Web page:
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Visual storytelling at the heart of Doug Brown’s career

Joseph Bourassa descendant Doug Brown began capturing news around Topeka, Kansas, 27 years ago as a photographer at WIBW channel 13. Since then, he has risen to the ranks of WIBW’s chief photographer.

“I cover everything from car wrecks to kids having fun with play days at their school, and that’s the great thing about my job — everyday, it’s something different,” Brown said. “You never know what’s going to be on your plate.”

Doug Brown celebrates 27 years behind the camera at WIBW in Topeka, Kansas, this year. (Photo provided by WIBW)

His interest in the art form began as a child on a rodeo trip to Iowa.

“They had a garage sale right next to the rodeo grounds, and somebody had an old film camera. It had a projector, a screen, everything,” Brown said. “I brought it home with me, and I got to playing around with it and found it really interesting.”

He grew up on a farm near Grantville, Kansas, and like many across the state, basketball became one of his key interests in school. However, his curiosity for film and photography returned when Brown’s brother began working at a local radio station. Visits there inspired Brown to study mass communications at Washburn University, but he did not neglect his love for the game. He finalized his decision to attend the institution as a basketball player after the Washburn University boys team won the NAIA National Basketball Championship in 1987. Upon graduation, he began his career at WIBW.

Opportunities

Brown’s camera skills have allowed him to expand beyond his rural upbringing. Every March, he travels to the NCAA basketball tournaments and receives other assignments to cover events and people across the U.S. and abroad.

“Growing up in the little town and on the farm, I hadn’t done much traveling at all,” he said. “It’s so great to actually go out and experience these different parts of the country.”

Brown’s wife Melissa Brunner also works at WIBW as a nightly anchor. Although the couple works separate shifts, they often go on assignments as a team.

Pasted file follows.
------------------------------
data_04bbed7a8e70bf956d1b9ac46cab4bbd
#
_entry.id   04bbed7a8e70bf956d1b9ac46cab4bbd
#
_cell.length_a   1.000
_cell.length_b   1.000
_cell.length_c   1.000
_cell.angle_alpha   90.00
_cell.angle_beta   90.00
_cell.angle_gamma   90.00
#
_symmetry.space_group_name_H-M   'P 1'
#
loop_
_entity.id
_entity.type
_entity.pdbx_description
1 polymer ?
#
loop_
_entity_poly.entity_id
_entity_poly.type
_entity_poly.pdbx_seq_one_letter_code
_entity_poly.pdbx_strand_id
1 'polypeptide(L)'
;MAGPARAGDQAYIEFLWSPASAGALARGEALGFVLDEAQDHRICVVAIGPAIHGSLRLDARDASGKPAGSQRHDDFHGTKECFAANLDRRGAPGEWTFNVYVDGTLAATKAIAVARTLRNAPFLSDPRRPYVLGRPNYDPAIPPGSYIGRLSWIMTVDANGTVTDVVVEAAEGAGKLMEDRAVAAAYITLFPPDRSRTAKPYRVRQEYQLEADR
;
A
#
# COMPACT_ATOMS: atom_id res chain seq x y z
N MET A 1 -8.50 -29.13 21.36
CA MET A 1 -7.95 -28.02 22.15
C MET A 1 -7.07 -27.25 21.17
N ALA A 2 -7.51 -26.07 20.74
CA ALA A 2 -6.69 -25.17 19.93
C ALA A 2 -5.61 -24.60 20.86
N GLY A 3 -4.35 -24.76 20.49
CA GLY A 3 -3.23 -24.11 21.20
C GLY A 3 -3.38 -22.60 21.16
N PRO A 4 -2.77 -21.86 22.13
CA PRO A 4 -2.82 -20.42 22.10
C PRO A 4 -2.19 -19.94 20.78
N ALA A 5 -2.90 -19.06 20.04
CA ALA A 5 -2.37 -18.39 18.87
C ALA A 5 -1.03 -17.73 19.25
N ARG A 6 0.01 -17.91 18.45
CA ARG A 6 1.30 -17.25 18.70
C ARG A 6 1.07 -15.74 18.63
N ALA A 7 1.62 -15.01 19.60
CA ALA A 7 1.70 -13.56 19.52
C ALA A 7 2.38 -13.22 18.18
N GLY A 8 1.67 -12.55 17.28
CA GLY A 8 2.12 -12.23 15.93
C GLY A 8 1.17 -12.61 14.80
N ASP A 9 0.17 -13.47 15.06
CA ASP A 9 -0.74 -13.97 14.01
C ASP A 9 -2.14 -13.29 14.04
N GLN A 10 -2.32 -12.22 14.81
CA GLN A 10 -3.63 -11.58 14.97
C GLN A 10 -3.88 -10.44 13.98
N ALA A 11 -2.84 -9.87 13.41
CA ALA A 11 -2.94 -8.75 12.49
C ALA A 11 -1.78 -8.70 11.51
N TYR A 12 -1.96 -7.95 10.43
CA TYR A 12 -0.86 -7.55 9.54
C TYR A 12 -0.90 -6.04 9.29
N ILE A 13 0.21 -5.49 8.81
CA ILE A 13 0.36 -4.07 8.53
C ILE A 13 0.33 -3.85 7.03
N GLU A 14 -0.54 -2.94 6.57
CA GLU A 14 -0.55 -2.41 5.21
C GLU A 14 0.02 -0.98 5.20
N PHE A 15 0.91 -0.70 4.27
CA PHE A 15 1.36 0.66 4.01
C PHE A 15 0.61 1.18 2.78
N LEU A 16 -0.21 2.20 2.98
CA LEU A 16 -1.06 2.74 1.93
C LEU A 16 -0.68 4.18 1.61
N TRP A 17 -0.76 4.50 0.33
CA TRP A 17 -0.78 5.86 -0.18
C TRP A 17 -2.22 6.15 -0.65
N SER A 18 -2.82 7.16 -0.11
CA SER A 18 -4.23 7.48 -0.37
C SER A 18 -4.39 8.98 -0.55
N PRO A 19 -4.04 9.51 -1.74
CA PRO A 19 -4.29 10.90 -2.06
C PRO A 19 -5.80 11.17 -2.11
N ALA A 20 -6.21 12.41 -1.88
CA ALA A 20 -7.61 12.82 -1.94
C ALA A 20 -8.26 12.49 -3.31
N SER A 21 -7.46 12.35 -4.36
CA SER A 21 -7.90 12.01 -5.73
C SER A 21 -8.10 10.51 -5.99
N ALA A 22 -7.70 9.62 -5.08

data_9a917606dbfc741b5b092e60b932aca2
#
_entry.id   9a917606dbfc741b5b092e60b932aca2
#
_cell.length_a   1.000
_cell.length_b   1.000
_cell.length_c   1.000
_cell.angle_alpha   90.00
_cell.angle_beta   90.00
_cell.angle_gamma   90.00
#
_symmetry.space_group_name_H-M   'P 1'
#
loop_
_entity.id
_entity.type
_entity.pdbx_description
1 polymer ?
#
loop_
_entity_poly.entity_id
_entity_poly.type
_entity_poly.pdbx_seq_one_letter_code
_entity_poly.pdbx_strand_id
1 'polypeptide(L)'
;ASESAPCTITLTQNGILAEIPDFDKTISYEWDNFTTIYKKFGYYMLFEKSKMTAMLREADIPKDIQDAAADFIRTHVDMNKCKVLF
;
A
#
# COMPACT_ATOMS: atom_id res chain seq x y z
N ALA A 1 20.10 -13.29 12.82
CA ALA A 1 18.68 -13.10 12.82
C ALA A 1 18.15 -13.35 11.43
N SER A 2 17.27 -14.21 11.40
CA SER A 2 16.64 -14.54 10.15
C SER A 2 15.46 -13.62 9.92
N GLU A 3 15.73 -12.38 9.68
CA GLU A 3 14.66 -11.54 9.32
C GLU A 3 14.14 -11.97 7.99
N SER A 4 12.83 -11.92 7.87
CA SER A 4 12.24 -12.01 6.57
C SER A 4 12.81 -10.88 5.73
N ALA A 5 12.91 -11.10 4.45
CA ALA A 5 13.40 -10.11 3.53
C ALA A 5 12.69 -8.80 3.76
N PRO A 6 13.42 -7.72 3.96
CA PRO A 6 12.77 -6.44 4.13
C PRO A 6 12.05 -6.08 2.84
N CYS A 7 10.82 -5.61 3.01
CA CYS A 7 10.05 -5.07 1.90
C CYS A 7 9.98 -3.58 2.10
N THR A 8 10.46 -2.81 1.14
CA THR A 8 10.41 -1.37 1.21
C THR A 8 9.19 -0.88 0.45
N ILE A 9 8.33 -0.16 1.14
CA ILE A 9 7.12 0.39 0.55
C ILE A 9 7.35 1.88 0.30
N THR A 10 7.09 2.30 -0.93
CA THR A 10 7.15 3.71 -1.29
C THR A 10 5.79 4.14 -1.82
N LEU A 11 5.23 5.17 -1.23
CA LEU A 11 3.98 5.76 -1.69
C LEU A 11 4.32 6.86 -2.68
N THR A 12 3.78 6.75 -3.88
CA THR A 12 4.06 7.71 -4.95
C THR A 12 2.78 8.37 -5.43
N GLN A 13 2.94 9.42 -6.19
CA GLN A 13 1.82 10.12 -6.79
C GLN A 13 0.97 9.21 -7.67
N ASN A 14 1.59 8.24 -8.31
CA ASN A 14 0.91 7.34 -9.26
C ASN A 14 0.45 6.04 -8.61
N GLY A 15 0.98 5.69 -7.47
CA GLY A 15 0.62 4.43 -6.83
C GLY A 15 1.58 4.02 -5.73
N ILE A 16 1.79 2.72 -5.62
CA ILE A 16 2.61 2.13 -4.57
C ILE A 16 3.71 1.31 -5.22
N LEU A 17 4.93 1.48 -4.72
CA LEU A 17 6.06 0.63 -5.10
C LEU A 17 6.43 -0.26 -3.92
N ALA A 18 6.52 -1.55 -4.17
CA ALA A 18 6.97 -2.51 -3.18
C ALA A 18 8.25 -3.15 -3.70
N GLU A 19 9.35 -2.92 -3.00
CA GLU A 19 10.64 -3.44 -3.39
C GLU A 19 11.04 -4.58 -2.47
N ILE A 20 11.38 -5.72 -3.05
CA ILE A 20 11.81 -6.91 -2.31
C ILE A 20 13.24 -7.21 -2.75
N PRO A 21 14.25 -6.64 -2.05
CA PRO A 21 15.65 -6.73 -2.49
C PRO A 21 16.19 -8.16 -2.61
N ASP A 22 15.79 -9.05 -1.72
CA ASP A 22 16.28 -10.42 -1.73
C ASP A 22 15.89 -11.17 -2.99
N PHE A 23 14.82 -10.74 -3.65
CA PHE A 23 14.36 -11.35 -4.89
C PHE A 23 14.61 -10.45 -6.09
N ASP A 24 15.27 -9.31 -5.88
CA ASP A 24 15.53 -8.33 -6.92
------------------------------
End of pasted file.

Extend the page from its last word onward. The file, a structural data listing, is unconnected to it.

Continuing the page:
“There are several hours in the day that we work together, and between the evening shows, she’ll make dinner at home and then bring it in … we try to take 10 minutes to eat dinner together,” Brown said.

When given the chance, the couple enjoys working on uplifting feature stories the most.

“I think they are more memorable, too,” he said. “There is so much crime and violence in the world, so when you have a good feature story where people can sit back and smile and enjoy it — I think that’s something that sticks with me more so than the other types of stories.”

Outside of WIBW, they enjoy spending time with their cats and dog Buddy, as well as catching up on their favorite TV shows. Although working in the news industry prohibits Brown from attending most Potawatomi events, he keeps connected by reading the monthly Hownikan and mails his ballot to vote on Tribal elections and budget every summer. During the 2018 Potawatomi Gathering held at the Prairie Band Potawatomi Nation, Brown reported on CPN leaders and members touring Citizen Potawatomi historical sites around Topeka. Watch the feature at cpn.news/topekatours.

Favorite assignment

In 2015, Brunner and Brown traveled to Guam with the Kansas Air National Guard’s 190th Air Refueling Wing. The unit is stationed at Forbes Field Air National Guard Base in Topeka and assists with in-flight refueling of military planes, often on the other side of the globe.

“It was just eye opening to see everything that this group did,” Brown said. “I see the big planes fly over the station every day, but I have a lot better understanding of what they do now.”

Brown had never traveled to the western Pacific Ocean before this assignment, and he enjoyed the opportunity to experience it with this wife. Watch their segment on the 190th Air Refueling Wing here, cpn.news/190thguam.

Industry adaptation

Since his start, the news industry has changed dramatically, including technologically and the way he connects with WIBW’s audience.

“As far as getting to interact with the community, the biggest change has been social media,” Brown said. “I get people sending me messages, tips for news stories, or just saying, ‘How are you doing today?’ It gives a whole other way to interact with people.”

WIBW recently celebrated 65 years on the air, which inspired the station to look back on the changes that have occurred throughout the decades.

“For the past 12 months, I have worked on archiving really old videotapes and film, transferring them and digitizing them. And then we did stories, tracking down some of these people,” he said.

The station released the throwbacks and updated interviews through its 13 at 65 segments, giving Brown the chance to look back on some of his early work and reminisce.

Legacy

Brown believes in the importance of helping young up-and-comers hone their craft by passing on tips and tricks he learned through nearly three decades of experience in the industry.

“Being a small station, we are the first job out of college for a lot of people,” he said. “So, I’ve just kind of taken on the role to make sure that they’re understanding everything they need to and giving them all the help I can because most of them want to move on and go on to larger markets or back to their hometowns.”

As he gets closer to retirement, Brown hopes to have the opportunity to be more involved with the Nation. For now, he continues to focus on uncovering compelling stories and the people behind them across the Topeka metropolitan area.

Learn more about Doug Brown at cpn.news/dougbrownbio.